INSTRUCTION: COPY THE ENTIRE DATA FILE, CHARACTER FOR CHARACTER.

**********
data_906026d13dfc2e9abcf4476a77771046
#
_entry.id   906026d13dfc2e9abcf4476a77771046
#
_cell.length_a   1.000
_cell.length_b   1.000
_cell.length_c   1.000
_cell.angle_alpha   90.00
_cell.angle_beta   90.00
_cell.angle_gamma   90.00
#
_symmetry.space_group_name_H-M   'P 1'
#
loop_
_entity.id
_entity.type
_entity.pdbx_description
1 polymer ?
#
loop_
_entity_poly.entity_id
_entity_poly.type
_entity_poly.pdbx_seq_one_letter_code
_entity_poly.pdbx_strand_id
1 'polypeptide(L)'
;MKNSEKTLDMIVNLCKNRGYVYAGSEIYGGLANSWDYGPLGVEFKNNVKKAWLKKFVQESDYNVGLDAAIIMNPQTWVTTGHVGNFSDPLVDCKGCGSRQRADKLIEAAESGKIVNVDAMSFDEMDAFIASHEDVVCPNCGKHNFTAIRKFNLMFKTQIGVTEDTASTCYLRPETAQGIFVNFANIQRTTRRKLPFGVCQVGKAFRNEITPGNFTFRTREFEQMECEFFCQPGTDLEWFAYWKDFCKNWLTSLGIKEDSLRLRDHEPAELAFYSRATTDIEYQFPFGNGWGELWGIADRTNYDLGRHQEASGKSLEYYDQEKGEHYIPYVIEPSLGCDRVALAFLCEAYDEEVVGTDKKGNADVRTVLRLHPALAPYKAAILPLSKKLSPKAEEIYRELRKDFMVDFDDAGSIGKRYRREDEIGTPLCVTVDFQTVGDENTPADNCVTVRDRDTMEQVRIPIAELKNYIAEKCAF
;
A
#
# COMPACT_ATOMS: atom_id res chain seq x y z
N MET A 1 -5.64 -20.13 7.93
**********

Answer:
data_906026d13dfc2e9abcf4476a77771046
#
_entry.id   906026d13dfc2e9abcf4476a77771046
#
_cell.length_a   1.000
_cell.length_b   1.000
_cell.length_c   1.000
_cell.angle_alpha   90.00
_cell.angle_beta   90.00
_cell.angle_gamma   90.00
#
_symmetry.space_group_name_H-M   'P 1'
#
loop_
_entity.id
_entity.type
_entity.pdbx_description
1 polymer ?
#
loop_
_entity_poly.entity_id
_entity_poly.type
_entity_poly.pdbx_seq_one_letter_code
_entity_poly.pdbx_strand_id
1 'polypeptide(L)'
;MKNSEKTLDMIVNLCKNRGYVYAGSEIYGGLANSWDYGPLGVEFKNNVKKAWLKKFVQESDYNVGLDAAIIMNPQTWVTTGHVGNFSDPLVDCKGCGSRQRADKLIEAAESGKIVNVDAMSFDEMDAFIASHEDVVCPNCGKHNFTAIRKFNLMFKTQIGVTEDTASTCYLRPETAQGIFVNFANIQRTTRRKLPFGVCQVGKAFRNEITPGNFTFRTREFEQMECEFFCQPGTDLEWFAYWKDFCKNWLTSLGIKEDSLRLRDHEPAELAFYSRATTDIEYQFPFGNGWGELWGIADRTNYDLGRHQEASGKSLEYYDQEKGEHYIPYVIEPSLGCDRVALAFLCEAYDEEVVGTDKKGNADVRTVLRLHPALAPYKAAILPLSKKLSPKAEEIYRELRKDFMVDFDDAGSIGKRYRREDEIGTPLCVTVDFQTVGDENTPADNCVTVRDRDTMEQVRIPIAELKNYIAEKCAF
;
A
#
# COMPACT_ATOMS: atom_id res chain seq x y z
N MET A 1 -5.64 -20.13 7.93